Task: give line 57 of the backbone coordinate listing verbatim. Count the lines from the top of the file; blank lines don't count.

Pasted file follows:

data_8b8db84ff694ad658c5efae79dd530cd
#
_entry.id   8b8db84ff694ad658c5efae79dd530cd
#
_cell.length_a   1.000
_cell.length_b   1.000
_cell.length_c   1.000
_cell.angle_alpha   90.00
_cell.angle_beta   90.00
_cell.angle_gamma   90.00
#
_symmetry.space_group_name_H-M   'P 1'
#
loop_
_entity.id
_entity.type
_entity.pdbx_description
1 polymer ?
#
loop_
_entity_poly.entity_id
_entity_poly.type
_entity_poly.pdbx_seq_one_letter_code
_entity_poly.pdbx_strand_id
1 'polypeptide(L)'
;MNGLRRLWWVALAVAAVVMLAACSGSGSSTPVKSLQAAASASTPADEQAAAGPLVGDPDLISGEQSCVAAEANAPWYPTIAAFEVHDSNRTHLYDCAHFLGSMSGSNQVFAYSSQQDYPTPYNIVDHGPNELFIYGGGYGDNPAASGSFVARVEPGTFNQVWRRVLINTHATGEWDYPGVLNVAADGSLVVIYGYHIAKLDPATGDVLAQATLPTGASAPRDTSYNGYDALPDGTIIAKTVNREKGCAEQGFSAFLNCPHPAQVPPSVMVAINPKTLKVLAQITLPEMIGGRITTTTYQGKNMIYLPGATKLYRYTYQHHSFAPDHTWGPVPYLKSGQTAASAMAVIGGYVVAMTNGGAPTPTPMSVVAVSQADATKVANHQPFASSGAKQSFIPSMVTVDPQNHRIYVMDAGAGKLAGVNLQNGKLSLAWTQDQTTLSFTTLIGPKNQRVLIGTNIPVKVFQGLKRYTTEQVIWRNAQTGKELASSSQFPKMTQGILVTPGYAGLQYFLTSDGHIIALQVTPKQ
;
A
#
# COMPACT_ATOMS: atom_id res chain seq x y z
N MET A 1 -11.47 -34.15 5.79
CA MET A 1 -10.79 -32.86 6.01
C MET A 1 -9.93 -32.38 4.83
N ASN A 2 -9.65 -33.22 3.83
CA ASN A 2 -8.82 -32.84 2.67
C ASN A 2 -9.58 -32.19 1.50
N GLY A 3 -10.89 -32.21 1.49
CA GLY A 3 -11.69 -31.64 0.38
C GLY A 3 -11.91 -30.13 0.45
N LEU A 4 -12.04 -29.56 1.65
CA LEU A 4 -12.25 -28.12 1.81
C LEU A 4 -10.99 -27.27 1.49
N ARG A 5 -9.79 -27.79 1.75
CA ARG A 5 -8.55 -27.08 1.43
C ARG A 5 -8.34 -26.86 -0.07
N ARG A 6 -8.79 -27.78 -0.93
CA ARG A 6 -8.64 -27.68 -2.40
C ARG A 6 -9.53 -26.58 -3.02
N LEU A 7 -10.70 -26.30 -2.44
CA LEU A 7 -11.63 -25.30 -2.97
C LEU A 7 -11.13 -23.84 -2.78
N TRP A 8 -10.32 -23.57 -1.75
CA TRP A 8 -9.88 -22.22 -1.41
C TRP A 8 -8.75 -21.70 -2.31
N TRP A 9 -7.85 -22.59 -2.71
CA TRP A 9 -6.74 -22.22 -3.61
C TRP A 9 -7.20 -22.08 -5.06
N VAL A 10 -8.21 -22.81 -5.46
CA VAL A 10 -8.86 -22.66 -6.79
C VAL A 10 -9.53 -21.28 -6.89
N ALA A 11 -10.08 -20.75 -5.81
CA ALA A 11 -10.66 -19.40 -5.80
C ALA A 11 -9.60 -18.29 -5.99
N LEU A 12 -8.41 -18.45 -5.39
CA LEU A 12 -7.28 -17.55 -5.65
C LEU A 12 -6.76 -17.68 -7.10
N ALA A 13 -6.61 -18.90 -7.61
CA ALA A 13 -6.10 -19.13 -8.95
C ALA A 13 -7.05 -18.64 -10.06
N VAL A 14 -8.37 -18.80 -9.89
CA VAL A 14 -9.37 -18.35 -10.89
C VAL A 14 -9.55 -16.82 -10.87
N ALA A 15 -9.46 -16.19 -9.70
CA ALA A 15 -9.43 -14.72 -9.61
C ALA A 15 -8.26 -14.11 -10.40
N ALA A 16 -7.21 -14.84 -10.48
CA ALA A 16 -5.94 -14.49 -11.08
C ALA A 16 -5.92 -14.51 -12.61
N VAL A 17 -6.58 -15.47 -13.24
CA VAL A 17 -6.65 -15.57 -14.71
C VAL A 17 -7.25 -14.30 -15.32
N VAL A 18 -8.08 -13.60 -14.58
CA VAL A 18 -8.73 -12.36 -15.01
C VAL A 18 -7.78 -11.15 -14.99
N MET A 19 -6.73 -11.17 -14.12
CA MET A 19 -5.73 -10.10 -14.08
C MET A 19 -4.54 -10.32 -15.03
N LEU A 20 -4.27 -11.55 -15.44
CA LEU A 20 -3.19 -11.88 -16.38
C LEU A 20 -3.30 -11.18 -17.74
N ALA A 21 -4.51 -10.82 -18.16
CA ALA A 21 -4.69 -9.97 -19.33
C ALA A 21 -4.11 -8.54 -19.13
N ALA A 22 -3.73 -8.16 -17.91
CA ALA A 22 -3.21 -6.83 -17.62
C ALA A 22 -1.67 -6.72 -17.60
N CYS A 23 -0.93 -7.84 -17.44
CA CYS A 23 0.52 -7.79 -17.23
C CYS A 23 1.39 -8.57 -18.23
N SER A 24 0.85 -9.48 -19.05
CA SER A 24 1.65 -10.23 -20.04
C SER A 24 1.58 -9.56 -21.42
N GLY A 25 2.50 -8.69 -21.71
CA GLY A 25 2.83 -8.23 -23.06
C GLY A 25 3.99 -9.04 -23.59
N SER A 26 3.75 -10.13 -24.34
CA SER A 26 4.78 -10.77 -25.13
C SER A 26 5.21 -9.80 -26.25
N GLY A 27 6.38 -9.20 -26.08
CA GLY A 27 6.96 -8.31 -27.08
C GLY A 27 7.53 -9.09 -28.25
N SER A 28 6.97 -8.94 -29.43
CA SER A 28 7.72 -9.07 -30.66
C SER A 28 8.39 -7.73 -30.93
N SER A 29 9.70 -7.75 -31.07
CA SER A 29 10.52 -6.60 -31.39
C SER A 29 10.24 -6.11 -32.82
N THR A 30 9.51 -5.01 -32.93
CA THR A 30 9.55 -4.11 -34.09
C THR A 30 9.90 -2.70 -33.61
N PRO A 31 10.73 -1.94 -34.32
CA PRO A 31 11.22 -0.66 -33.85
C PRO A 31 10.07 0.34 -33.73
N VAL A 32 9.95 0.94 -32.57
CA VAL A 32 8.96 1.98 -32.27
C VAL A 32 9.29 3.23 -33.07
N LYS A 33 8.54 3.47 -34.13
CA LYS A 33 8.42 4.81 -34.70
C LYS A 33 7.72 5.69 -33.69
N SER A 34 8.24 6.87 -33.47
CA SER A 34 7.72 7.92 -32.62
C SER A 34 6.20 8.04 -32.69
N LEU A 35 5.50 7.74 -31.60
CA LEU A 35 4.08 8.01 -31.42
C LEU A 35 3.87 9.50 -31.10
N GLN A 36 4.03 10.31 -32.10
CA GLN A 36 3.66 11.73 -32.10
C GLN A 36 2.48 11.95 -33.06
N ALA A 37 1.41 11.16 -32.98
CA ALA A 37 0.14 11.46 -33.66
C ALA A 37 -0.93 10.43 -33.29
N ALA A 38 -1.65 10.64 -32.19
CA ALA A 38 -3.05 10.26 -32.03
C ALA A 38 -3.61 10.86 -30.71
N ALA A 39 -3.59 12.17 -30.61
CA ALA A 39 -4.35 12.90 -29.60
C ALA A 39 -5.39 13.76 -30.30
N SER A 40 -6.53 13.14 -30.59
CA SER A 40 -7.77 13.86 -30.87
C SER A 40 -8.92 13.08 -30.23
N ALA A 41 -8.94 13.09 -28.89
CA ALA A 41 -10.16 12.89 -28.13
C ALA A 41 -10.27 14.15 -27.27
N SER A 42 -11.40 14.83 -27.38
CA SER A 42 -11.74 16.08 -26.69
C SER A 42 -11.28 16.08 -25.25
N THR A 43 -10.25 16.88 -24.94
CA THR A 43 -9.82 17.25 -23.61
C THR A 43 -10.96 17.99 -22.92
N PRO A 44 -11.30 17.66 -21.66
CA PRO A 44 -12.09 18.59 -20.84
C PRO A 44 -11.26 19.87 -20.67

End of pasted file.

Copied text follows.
C TRP A 9 -7.20 -22.08 -5.06